He acted at once with a forced march. He came upon Wallace in a strongly entrenched position, fronted by a morass. If Wallace had not intended to fight, he was nevertheless in a strong position. He had divided the Scottish infantry into four schiltroms, bristling with spears, each surrounded by a fence of stakes.
A small cavalry force under fellow rebel John Comyn, Lord of Badenoch was present. The schiltroms proved their worth against the initial English cavalry charges, their spears inflicting much damage on the enemy horses. The Scottish cavalry meanwhile had fled, for reasons unknown. Edward now called up his archers and they began the systematic decimation of the Scottish ranks. His cavalry completed the rout of the Scots in a further series of attacks.
Wallace left the field with a small force and, at an unknown date, resigned the Guardianship. It has been argued that he should never have fought at Falkirk. In his defence it must be said that his strategy had almost come to fruition, and that he came closer than any Scot of the period to defeating Edward.
Braveheart: The immortality of William Wallace
Indeed, so bruised was the English army at Falkirk that Edward was forced soon afterwards to abandon his campaign. We know of no attempt in the months after Falkirk to capture Wallace, who sought other ways to bring about the restoration of John Balliol. Wallace had seven years to live. At his trial, it was stated that he had spurned an offer of clemency from Edward. A second offer to submit was made, according to the chronicler, Langtoft, in , but again Wallace failed to take the opportunity.
The sources for these offers are both English and must therefore be treated with caution. Edward had, however, displayed an equivocal attitude to Wallace which suggests that the Scot had not yet come to be seen, as he subsequently did, as prey. After his defeat at Falkirk and his resignation of the Guardianship, Wallace travelled to the Continent to argue the Scottish case for freedom at the courts of Europe.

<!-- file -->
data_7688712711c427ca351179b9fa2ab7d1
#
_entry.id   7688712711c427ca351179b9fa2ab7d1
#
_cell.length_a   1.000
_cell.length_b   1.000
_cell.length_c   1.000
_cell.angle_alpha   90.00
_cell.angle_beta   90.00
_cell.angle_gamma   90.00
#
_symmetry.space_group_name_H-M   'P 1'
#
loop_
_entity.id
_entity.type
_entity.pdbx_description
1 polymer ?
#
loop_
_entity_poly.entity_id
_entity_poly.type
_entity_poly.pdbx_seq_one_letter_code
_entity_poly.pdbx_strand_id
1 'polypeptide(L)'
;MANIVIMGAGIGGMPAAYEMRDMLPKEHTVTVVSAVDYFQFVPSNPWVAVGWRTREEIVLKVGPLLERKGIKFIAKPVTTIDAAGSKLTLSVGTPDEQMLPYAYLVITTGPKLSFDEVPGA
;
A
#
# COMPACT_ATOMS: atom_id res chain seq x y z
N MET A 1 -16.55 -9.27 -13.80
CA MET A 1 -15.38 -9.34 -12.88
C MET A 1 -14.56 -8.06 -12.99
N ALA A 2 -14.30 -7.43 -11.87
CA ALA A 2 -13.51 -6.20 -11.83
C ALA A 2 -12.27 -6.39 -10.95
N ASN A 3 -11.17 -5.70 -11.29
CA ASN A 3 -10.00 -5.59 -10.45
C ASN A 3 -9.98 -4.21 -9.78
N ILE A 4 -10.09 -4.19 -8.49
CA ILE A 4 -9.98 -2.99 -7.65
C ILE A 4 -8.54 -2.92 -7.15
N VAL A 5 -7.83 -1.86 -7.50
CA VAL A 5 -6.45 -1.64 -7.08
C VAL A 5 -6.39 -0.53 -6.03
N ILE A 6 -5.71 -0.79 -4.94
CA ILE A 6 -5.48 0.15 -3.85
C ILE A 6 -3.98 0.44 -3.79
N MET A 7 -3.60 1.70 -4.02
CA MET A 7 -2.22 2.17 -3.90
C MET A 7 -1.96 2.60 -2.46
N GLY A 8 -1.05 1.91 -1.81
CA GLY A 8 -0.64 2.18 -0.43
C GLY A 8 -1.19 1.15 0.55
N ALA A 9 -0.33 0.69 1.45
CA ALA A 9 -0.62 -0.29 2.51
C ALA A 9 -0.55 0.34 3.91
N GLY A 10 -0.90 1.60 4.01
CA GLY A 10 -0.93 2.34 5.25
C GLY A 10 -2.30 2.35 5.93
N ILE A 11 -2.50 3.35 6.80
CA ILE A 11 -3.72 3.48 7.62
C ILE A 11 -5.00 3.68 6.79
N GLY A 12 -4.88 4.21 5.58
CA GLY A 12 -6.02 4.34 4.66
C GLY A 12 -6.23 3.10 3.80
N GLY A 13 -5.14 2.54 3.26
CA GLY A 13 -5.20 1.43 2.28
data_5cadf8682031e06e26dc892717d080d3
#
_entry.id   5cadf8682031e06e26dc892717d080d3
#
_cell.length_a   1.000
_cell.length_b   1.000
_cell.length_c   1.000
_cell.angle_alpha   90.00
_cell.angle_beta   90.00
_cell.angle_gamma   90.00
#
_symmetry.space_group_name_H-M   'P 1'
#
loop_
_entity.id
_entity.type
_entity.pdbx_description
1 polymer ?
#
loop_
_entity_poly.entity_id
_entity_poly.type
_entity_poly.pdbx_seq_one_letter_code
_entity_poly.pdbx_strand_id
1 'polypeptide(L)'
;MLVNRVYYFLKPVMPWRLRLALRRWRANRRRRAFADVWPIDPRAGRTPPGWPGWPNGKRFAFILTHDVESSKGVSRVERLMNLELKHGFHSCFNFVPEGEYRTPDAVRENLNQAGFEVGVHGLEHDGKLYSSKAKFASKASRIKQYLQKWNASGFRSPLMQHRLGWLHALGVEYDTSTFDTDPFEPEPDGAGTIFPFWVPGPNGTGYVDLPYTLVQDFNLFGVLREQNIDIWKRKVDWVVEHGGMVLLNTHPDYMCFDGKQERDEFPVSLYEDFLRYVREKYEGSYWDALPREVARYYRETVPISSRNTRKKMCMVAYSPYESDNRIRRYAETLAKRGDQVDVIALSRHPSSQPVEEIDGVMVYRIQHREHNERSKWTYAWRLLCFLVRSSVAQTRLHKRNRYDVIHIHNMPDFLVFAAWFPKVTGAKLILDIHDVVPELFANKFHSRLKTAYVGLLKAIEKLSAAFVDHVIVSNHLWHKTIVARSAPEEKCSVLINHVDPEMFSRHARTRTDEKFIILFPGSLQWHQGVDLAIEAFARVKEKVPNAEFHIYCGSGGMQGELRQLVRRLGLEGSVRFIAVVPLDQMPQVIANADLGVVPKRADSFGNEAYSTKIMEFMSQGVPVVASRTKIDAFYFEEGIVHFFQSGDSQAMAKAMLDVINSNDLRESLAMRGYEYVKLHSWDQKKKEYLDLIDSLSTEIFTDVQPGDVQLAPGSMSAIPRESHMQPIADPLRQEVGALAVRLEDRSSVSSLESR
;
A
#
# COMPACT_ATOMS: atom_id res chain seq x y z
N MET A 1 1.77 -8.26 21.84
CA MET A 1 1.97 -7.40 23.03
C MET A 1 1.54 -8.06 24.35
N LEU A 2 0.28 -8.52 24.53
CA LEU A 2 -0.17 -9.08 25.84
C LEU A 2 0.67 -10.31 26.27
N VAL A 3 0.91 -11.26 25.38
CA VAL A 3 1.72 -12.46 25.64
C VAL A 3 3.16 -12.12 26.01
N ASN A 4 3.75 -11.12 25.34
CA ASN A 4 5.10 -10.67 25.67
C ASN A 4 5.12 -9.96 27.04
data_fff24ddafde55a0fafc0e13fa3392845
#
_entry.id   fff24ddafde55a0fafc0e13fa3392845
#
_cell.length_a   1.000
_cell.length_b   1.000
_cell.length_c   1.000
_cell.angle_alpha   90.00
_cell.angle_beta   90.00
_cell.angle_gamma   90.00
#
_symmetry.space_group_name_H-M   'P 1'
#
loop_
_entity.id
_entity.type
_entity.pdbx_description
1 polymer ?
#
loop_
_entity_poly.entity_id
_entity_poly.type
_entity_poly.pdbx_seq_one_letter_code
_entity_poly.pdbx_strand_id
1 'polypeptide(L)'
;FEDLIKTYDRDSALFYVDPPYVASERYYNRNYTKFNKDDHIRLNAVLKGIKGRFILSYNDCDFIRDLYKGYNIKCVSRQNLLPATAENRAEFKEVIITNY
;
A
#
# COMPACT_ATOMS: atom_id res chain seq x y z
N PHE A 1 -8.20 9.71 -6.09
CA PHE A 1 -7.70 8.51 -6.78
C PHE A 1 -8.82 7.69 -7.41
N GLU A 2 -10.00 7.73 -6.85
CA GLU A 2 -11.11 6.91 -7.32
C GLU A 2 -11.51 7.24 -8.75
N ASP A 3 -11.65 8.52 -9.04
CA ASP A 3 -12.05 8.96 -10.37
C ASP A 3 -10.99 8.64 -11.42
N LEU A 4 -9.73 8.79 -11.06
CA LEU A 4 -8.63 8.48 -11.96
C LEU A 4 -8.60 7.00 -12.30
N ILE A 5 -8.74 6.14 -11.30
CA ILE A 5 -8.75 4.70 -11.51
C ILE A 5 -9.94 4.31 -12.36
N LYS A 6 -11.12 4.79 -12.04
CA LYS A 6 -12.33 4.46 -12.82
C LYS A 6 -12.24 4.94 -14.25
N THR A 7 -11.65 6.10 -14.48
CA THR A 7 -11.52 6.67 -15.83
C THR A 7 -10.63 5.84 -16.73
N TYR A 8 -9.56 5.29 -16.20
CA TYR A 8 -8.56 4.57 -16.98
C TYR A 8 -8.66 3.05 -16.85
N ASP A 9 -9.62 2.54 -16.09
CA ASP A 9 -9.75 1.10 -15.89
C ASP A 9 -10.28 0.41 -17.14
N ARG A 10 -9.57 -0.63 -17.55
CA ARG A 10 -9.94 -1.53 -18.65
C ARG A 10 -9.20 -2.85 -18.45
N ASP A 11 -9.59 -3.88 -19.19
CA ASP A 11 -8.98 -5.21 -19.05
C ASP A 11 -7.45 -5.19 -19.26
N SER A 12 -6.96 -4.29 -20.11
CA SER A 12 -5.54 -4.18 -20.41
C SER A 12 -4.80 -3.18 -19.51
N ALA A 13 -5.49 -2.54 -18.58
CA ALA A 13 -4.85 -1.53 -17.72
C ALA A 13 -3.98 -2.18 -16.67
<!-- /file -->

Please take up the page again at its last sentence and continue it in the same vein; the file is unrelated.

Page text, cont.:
It is possible that he first went to Norway before moving on to France. The latter merely thanked Philip and asked him to keep Wallace in France, hardly the reaction of a man intent on the destruction of the Scot. From France, Wallace went to Rome, to continue his efforts on behalf of Scotland. When precisely he returned to his native land is unclear. By he was once more active in the field against the enemy. Historians are reluctant to see Wallace in charge in these circumstances and it is difficult to disagree; he had been absent from Scotland for a considerable time, and the political situation had changed.
It is not impossible that Edward thought the same. He was in Scotland in the early summer of , about to bring the Scots finally to heel.
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Wallace was the younger son of a Scottish knight and minor landowner. His name, Wallace or le Waleis, means the Welshman, and he was probably descended from Richard Wallace who had followed the Stewart family to Scotland in the 12th century. He was certainly educated, possibly by his uncle - a priest at Dunipace - who taught him French and Latin. Beneath the surface there were deep resentments. Many of the Scots nobles were imprisoned, they were punitively taxed and expected to serve King Edward I in his military campaigns against France.
The flames of revolt spread across Scotland. At the same time in the north, the young Andrew Murray led an even more successful rising. His MacDougall allies cleared the west, whilst he struck through the north east. The Scots suffered one significant casualty, Andrew Murray, who was badly wounded and died two months later. History Trails Stirling Bridge. This page has been archived and is no longer updated. Find out more about page archiving. The BBC is not responsible for the content of external Web sites.